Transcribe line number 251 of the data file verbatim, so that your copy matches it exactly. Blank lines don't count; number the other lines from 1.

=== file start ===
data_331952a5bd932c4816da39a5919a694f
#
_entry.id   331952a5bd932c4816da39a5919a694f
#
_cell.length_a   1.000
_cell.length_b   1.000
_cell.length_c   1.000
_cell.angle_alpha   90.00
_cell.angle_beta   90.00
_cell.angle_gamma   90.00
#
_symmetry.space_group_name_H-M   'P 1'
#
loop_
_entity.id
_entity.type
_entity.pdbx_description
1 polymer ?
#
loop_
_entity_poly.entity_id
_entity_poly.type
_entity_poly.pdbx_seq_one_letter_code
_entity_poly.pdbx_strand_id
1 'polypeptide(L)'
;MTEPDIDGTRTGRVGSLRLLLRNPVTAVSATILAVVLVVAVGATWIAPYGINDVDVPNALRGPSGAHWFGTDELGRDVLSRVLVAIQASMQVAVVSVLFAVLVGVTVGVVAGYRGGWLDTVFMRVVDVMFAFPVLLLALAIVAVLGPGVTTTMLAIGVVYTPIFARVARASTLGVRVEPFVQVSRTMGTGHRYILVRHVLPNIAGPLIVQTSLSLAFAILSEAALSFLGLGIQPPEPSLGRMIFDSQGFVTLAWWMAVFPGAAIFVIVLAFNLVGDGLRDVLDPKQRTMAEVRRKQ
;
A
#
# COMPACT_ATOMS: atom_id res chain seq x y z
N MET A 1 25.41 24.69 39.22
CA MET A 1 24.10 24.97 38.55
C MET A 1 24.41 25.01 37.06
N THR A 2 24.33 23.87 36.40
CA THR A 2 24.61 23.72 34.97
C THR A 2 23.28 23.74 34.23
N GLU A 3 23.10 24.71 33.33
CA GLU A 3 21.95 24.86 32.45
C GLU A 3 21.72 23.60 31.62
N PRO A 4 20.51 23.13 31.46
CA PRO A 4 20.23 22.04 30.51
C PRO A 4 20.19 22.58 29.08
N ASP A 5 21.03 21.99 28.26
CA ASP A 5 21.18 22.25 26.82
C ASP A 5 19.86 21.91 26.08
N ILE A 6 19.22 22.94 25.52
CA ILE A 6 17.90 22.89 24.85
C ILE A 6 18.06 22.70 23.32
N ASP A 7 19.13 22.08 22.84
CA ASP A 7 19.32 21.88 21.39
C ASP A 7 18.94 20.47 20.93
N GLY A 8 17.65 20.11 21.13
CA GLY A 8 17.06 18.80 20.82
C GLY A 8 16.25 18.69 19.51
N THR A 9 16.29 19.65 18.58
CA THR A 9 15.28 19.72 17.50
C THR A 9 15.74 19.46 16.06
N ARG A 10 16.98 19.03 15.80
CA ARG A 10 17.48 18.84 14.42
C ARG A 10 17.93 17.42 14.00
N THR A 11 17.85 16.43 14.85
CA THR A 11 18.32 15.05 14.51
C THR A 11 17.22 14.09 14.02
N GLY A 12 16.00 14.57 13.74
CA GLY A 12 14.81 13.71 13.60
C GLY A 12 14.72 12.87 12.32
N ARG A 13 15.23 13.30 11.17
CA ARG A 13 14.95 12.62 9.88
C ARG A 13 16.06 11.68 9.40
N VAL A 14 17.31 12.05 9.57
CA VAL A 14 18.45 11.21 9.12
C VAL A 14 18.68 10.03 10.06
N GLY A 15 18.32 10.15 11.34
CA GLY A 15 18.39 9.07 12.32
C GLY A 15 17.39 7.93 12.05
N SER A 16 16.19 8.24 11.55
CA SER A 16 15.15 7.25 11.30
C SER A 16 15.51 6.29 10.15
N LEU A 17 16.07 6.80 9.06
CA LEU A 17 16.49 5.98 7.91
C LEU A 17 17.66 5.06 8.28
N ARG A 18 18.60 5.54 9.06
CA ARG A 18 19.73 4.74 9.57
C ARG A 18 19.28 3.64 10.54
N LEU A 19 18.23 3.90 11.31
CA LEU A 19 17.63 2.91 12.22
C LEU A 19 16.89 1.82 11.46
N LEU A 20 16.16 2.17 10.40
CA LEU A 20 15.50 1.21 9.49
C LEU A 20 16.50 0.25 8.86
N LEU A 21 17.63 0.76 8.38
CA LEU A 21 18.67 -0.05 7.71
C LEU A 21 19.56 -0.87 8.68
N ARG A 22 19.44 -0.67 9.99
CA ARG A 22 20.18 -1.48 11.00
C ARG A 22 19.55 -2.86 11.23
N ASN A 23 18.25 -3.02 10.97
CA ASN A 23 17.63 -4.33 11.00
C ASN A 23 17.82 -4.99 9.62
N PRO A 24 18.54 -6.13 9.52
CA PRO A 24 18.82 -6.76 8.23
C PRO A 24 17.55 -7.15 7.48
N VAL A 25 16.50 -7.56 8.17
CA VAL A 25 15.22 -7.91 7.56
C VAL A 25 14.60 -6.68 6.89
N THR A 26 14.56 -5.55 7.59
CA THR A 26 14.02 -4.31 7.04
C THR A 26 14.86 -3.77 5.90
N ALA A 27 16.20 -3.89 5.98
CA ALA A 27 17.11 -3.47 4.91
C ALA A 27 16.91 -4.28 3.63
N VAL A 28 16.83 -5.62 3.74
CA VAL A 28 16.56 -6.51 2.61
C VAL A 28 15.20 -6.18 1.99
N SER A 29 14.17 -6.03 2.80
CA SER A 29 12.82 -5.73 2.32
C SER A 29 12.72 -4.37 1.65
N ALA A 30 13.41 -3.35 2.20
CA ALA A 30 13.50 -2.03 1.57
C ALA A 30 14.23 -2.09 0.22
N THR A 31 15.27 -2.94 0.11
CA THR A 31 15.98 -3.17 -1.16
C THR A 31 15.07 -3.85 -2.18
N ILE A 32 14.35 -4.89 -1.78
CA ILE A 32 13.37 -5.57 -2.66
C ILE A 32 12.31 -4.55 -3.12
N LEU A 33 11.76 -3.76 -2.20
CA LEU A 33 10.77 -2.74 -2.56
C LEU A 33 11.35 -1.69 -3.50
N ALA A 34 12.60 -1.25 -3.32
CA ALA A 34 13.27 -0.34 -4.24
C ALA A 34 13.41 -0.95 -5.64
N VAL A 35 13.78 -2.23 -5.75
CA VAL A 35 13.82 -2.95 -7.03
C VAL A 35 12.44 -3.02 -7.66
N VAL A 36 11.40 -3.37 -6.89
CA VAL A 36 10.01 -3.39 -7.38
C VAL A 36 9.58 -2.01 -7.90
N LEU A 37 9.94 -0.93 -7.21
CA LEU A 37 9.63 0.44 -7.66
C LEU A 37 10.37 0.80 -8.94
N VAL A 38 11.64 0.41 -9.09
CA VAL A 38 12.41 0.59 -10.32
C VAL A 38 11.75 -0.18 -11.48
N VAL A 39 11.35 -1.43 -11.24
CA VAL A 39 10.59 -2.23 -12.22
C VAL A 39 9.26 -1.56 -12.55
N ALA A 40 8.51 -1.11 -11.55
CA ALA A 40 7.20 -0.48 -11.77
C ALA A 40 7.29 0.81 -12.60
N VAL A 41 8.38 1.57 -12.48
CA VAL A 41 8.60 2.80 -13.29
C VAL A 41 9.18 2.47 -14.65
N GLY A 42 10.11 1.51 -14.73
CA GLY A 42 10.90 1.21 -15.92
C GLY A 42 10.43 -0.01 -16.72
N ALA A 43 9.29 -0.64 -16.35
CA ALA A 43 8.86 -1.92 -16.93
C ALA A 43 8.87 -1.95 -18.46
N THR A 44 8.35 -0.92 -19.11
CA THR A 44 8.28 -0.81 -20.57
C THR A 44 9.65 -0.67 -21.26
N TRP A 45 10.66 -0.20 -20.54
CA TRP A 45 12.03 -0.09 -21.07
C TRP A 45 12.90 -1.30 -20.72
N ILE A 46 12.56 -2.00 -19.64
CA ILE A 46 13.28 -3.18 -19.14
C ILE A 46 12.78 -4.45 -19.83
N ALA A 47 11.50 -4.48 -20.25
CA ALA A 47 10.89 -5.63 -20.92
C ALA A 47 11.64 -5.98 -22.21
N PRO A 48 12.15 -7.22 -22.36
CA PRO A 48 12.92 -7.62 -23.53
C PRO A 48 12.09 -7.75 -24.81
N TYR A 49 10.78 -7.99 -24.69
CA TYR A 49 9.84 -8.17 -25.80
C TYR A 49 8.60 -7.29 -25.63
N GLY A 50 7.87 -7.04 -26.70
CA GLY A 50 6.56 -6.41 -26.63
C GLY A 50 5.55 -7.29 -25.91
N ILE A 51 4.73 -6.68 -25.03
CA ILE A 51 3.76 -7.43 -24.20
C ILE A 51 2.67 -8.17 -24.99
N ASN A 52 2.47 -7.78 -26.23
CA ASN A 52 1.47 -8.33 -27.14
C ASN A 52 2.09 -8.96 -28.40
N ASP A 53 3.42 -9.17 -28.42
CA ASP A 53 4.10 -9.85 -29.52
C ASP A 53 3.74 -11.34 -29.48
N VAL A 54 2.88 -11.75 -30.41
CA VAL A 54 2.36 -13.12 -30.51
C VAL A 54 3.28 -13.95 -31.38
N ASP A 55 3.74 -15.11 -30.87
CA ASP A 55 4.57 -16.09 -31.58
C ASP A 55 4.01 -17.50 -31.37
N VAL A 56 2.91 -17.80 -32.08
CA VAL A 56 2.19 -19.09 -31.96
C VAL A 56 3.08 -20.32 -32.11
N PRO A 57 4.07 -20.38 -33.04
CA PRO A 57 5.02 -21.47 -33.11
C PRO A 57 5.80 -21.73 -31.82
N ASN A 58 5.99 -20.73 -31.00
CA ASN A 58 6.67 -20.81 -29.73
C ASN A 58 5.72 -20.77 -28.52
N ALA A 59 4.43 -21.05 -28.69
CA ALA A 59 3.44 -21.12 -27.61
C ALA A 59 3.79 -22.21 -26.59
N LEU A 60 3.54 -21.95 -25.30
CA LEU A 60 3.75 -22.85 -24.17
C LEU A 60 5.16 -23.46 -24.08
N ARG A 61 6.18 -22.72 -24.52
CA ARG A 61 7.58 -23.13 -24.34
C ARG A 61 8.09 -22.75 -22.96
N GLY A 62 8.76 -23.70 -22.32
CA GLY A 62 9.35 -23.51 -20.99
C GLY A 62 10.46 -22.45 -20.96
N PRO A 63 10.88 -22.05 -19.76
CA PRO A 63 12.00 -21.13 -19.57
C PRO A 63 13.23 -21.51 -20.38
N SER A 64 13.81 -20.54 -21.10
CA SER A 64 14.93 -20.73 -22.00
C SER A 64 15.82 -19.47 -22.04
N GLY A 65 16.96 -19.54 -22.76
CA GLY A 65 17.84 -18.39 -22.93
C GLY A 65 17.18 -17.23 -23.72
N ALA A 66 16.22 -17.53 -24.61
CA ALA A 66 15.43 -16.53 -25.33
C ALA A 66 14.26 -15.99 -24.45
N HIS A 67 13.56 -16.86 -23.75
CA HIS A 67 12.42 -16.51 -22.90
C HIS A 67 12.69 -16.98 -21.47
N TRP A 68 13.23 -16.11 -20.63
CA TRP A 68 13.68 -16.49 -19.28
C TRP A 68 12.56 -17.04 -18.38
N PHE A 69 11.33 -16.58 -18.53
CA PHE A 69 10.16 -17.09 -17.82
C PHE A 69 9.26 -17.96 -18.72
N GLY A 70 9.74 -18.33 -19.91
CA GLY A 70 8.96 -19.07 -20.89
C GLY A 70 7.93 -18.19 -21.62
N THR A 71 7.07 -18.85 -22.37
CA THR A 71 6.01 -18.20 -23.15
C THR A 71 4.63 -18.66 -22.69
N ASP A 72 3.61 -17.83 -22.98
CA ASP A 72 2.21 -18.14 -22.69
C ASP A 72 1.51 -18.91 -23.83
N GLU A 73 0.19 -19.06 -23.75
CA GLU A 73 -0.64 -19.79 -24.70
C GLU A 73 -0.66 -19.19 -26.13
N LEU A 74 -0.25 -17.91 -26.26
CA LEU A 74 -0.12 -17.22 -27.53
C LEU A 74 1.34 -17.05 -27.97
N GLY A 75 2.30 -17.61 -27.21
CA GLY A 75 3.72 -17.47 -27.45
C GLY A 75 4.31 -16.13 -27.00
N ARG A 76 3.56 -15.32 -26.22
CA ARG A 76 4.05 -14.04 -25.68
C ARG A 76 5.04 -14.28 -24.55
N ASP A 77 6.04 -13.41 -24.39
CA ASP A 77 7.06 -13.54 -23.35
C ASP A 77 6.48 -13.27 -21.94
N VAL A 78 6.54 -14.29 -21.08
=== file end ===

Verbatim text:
CA LEU A 74 -0.12 -17.22 -27.53